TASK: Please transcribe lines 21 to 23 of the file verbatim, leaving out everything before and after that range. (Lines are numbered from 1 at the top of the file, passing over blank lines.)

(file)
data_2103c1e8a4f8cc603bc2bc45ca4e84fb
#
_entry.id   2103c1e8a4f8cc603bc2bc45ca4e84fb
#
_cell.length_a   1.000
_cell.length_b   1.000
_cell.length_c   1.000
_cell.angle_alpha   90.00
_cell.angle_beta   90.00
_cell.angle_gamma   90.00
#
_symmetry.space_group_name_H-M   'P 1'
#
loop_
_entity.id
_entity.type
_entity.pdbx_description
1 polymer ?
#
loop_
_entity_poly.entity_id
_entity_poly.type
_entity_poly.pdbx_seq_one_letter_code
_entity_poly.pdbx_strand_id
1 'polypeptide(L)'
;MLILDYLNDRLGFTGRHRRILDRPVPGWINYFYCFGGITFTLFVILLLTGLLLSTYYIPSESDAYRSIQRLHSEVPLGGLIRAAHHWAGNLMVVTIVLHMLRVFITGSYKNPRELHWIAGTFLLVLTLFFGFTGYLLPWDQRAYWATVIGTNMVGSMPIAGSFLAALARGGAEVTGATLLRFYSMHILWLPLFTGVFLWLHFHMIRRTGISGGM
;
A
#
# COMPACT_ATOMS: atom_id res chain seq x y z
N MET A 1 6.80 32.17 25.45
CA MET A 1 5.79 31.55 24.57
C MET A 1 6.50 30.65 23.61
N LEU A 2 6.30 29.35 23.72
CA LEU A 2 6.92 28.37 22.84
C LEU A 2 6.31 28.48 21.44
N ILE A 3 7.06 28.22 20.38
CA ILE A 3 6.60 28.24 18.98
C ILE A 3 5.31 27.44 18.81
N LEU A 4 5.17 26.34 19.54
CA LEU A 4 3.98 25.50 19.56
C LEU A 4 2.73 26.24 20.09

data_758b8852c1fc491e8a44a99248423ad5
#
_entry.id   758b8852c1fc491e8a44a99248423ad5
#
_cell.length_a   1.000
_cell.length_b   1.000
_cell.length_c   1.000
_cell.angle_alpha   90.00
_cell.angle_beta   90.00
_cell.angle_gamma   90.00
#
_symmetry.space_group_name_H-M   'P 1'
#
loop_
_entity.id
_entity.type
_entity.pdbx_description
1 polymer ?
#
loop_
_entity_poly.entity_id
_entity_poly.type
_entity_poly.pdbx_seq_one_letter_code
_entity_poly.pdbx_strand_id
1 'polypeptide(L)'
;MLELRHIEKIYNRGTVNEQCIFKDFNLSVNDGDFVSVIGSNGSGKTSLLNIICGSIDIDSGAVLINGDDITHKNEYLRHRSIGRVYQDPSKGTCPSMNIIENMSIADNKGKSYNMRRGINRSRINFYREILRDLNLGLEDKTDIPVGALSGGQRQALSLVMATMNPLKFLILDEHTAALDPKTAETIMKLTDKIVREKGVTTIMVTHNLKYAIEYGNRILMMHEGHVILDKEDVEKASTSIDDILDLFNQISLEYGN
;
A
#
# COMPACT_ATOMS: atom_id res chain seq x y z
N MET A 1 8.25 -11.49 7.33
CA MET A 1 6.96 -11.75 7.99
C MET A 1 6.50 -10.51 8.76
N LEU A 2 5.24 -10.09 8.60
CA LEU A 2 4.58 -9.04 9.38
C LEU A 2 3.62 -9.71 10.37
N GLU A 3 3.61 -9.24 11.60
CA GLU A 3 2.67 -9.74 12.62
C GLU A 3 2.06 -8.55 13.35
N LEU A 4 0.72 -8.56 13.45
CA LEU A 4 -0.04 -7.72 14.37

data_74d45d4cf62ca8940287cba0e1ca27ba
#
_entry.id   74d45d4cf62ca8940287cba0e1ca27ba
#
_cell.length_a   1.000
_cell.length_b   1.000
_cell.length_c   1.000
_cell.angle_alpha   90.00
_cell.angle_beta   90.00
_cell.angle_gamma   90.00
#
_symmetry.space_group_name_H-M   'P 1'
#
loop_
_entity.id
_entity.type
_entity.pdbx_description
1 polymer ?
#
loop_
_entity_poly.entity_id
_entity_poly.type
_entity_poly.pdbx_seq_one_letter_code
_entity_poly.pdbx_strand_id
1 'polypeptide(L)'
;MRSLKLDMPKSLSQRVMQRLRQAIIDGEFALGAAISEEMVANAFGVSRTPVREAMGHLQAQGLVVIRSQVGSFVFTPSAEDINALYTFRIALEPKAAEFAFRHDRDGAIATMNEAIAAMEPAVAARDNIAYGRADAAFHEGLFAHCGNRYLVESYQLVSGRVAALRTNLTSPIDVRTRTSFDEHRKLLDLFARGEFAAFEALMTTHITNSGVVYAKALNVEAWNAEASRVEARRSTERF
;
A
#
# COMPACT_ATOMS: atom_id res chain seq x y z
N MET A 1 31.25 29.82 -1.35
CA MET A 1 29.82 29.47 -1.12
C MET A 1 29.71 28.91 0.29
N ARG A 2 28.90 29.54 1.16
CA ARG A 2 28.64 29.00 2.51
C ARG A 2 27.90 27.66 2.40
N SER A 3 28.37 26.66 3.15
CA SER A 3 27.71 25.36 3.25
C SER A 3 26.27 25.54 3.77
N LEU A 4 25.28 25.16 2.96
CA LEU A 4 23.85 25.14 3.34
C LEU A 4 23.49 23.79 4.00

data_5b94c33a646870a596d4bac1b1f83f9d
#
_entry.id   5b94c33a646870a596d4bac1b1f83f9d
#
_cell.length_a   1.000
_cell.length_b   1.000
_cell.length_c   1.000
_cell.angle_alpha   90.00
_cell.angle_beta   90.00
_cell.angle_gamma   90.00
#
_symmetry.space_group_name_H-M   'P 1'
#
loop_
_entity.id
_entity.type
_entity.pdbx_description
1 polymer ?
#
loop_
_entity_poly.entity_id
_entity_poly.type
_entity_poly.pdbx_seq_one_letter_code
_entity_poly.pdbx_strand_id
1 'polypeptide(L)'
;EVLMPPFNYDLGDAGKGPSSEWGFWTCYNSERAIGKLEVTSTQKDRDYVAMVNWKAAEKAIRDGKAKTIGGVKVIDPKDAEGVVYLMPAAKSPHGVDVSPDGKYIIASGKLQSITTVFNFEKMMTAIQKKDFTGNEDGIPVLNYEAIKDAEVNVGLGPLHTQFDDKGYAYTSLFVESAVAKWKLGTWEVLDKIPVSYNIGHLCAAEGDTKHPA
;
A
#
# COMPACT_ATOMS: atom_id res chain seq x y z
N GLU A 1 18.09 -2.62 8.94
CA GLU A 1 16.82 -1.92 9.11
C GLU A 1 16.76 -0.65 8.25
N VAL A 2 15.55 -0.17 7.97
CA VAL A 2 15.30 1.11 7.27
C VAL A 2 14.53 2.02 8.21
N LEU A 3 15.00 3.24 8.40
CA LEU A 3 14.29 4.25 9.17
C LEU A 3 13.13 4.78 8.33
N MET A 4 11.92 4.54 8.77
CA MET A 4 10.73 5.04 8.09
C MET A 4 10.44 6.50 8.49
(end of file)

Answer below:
_entity_poly.entity_id
_entity_poly.type
_entity_poly.pdbx_seq_one_letter_code